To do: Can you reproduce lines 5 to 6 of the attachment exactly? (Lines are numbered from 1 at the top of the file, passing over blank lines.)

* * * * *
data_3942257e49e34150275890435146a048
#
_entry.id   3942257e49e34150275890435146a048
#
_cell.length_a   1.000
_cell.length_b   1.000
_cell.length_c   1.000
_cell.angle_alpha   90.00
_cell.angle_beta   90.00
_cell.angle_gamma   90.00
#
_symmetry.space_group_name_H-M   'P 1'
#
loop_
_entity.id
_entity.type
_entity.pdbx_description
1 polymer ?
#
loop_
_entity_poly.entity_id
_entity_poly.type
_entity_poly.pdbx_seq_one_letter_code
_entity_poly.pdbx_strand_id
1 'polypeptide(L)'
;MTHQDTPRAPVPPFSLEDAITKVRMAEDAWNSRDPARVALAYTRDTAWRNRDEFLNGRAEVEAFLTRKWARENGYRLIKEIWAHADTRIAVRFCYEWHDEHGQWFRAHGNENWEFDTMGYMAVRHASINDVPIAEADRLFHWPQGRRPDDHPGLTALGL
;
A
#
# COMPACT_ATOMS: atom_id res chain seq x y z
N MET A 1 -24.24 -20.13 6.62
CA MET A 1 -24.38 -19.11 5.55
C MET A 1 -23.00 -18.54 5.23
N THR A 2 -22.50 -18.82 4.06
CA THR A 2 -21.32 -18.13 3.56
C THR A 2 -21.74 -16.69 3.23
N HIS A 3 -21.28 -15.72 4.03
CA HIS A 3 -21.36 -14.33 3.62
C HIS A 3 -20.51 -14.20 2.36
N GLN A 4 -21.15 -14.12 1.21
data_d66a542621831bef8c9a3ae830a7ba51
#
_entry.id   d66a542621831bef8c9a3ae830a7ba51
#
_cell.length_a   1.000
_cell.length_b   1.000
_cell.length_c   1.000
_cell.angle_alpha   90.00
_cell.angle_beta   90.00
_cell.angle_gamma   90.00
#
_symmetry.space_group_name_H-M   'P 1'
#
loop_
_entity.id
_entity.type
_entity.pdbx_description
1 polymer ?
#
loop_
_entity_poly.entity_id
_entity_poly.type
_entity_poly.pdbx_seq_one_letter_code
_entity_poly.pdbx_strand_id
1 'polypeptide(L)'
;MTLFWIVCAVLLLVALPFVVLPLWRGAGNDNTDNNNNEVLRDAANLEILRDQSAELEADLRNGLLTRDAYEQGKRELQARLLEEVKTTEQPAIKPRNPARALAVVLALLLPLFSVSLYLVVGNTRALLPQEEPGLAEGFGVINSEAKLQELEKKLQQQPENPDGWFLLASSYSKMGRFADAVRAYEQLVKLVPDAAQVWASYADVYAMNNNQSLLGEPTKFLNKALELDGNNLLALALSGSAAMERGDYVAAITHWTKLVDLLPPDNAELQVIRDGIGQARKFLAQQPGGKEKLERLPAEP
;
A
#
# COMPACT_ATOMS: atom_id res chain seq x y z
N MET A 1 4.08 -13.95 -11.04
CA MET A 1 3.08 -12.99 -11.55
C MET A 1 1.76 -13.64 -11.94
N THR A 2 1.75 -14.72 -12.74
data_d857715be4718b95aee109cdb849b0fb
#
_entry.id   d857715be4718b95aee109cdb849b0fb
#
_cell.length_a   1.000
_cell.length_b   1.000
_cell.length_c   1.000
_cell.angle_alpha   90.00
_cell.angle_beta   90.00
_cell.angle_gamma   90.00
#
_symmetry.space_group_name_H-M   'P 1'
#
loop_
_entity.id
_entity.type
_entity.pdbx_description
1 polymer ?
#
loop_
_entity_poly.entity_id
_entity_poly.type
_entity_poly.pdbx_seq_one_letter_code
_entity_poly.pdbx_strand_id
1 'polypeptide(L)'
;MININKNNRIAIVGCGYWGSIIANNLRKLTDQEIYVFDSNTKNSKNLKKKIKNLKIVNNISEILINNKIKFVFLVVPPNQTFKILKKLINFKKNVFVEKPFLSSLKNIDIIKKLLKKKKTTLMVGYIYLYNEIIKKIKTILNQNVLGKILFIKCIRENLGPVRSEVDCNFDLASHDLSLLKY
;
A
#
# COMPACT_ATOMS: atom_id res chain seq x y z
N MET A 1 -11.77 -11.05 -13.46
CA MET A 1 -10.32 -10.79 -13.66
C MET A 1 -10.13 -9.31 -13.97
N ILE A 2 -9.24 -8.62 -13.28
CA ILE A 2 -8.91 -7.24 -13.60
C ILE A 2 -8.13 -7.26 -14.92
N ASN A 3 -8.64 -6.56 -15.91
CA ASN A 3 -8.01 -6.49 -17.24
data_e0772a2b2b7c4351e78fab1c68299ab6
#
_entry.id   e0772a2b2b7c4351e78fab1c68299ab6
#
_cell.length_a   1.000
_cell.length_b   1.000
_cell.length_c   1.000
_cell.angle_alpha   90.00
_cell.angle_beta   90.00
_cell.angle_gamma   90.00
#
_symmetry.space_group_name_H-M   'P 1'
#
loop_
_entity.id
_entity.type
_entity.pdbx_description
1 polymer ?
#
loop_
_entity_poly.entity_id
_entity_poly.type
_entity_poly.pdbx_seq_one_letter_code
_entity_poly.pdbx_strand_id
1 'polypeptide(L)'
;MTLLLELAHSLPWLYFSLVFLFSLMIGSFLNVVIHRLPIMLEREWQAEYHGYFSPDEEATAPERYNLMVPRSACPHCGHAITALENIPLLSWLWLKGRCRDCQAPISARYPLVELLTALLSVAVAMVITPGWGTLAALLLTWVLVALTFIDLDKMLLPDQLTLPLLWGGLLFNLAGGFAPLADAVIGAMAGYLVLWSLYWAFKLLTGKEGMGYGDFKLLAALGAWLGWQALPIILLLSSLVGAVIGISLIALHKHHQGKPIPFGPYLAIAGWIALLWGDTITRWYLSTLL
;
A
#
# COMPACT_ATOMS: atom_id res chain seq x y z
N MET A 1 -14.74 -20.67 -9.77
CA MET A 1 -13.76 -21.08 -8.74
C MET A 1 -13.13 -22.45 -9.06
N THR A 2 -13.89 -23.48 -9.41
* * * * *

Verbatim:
_cell.length_a   1.000
_cell.length_b   1.000